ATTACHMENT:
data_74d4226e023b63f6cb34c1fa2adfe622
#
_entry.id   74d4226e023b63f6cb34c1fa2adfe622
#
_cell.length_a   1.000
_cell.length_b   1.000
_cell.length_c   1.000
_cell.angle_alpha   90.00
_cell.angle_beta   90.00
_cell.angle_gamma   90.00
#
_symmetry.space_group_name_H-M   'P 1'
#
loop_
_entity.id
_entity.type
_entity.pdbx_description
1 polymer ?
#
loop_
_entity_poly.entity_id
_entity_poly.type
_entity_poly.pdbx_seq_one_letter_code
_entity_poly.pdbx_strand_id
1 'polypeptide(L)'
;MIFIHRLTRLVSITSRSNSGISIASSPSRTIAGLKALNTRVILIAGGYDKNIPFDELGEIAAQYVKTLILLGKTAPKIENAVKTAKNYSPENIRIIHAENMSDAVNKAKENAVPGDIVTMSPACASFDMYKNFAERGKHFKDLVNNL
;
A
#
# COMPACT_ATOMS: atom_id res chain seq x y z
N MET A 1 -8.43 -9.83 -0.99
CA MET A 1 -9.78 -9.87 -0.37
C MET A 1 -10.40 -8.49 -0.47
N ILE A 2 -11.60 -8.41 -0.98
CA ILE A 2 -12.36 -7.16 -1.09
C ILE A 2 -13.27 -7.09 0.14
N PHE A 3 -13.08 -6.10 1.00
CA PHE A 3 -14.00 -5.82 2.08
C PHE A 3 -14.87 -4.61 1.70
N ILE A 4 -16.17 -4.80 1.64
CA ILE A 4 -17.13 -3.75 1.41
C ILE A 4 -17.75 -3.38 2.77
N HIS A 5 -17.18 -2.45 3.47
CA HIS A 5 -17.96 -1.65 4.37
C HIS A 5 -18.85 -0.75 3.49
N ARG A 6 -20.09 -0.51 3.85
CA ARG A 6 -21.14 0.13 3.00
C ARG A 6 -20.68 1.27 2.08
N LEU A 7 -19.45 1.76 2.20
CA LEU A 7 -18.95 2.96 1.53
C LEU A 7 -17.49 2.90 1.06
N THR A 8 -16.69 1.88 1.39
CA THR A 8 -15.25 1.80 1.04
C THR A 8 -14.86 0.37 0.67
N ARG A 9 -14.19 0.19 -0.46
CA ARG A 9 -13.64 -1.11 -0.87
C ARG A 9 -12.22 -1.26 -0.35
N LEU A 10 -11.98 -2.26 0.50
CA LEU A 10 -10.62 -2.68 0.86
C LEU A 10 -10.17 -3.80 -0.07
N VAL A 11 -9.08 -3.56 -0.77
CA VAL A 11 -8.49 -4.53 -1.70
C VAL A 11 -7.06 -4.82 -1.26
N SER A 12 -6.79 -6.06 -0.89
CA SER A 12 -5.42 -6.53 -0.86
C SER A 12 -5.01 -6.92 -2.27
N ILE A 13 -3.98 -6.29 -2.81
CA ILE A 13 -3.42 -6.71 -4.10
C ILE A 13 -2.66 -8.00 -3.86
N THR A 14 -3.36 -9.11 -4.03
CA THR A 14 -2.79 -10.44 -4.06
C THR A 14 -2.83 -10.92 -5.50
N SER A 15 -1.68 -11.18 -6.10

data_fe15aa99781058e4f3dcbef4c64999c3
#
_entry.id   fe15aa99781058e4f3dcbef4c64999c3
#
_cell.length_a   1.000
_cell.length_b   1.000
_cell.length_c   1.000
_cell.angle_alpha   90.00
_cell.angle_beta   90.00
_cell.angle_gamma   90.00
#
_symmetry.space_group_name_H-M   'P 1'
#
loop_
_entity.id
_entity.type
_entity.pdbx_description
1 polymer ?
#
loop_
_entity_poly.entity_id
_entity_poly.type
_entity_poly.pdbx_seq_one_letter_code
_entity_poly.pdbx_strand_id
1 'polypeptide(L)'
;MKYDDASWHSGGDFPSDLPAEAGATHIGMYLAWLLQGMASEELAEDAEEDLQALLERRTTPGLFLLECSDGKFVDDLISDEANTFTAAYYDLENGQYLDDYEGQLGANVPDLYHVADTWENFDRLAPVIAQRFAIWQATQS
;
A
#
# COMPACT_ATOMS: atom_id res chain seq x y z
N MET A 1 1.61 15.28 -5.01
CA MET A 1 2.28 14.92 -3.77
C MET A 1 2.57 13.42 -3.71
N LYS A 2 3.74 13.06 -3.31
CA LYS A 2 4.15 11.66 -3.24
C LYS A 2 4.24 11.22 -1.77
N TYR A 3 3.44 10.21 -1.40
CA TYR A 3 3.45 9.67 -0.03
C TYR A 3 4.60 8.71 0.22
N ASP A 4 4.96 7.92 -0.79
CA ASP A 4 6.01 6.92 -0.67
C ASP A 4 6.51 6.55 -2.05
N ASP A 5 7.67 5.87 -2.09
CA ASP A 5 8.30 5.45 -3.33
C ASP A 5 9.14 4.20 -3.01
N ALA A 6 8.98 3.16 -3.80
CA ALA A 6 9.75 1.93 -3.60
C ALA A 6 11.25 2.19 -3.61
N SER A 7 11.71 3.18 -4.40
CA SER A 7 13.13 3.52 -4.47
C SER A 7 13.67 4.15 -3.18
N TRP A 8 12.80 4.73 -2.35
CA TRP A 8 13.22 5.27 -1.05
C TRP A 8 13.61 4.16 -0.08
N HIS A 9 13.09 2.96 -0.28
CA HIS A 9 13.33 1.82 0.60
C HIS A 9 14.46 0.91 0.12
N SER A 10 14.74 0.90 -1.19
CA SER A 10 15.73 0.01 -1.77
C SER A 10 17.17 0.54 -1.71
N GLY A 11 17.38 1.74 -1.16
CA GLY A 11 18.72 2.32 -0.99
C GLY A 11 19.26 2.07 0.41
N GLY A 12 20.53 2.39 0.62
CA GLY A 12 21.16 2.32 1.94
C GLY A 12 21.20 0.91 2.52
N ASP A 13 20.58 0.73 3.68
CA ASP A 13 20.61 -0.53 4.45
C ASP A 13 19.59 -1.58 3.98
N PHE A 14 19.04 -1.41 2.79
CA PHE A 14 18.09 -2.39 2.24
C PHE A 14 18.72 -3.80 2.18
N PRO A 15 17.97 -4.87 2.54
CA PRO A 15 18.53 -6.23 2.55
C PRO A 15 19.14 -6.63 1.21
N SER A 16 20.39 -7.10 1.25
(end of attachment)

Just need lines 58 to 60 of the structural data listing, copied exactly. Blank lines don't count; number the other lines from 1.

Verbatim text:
N LEU A 10 -11.98 -2.26 0.50
CA LEU A 10 -10.62 -2.68 0.86
C LEU A 10 -10.17 -3.80 -0.07